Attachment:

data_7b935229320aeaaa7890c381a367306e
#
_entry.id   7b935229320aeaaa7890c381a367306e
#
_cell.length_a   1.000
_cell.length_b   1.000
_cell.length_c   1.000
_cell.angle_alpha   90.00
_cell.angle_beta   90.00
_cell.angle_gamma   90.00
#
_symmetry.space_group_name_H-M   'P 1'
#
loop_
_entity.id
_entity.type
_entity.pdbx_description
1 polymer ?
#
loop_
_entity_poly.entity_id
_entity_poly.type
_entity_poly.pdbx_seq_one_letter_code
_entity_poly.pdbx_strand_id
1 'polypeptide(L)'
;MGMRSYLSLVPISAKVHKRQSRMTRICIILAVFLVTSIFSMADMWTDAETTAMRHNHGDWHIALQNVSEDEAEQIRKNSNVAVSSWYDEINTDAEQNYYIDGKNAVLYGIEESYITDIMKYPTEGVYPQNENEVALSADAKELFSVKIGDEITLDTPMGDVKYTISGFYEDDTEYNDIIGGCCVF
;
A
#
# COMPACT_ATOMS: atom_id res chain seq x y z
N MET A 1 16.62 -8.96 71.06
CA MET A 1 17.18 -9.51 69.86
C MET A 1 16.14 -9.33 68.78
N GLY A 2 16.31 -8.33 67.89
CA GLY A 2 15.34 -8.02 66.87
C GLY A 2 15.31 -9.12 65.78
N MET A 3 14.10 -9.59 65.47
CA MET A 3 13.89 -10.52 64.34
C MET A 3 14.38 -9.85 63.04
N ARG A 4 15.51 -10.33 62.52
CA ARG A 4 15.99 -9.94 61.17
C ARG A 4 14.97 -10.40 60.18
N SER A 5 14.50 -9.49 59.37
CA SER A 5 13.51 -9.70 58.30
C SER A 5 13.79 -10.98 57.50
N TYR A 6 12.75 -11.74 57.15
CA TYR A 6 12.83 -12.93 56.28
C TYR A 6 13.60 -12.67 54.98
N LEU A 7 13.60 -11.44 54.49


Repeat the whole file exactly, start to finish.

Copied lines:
data_7b935229320aeaaa7890c381a367306e
#
_entry.id   7b935229320aeaaa7890c381a367306e
#
_cell.length_a   1.000
_cell.length_b   1.000
_cell.length_c   1.000
_cell.angle_alpha   90.00
_cell.angle_beta   90.00
_cell.angle_gamma   90.00
#
_symmetry.space_group_name_H-M   'P 1'
#
loop_
_entity.id
_entity.type
_entity.pdbx_description
1 polymer ?
#
loop_
_entity_poly.entity_id
_entity_poly.type
_entity_poly.pdbx_seq_one_letter_code
_entity_poly.pdbx_strand_id
1 'polypeptide(L)'
;MGMRSYLSLVPISAKVHKRQSRMTRICIILAVFLVTSIFSMADMWTDAETTAMRHNHGDWHIALQNVSEDEAEQIRKNSNVAVSSWYDEINTDAEQNYYIDGKNAVLYGIEESYITDIMKYPTEGVYPQNENEVALSADAKELFSVKIGDEITLDTPMGDVKYTISGFYEDDTEYNDIIGGCCVF
;
A
#
# COMPACT_ATOMS: atom_id res chain seq x y z
N MET A 1 16.62 -8.96 71.06
CA MET A 1 17.18 -9.51 69.86
C MET A 1 16.14 -9.33 68.78
N GLY A 2 16.31 -8.33 67.89
CA GLY A 2 15.34 -8.02 66.87
C GLY A 2 15.31 -9.12 65.78
N MET A 3 14.10 -9.59 65.47
CA MET A 3 13.89 -10.52 64.34
C MET A 3 14.38 -9.85 63.04
N ARG A 4 15.51 -10.33 62.52
CA ARG A 4 15.99 -9.94 61.17
C ARG A 4 14.97 -10.40 60.18
N SER A 5 14.50 -9.49 59.37
CA SER A 5 13.51 -9.70 58.30
C SER A 5 13.79 -10.98 57.50
N TYR A 6 12.75 -11.74 57.15
CA TYR A 6 12.83 -12.93 56.28
C TYR A 6 13.60 -12.67 54.98
N LEU A 7 13.60 -11.44 54.49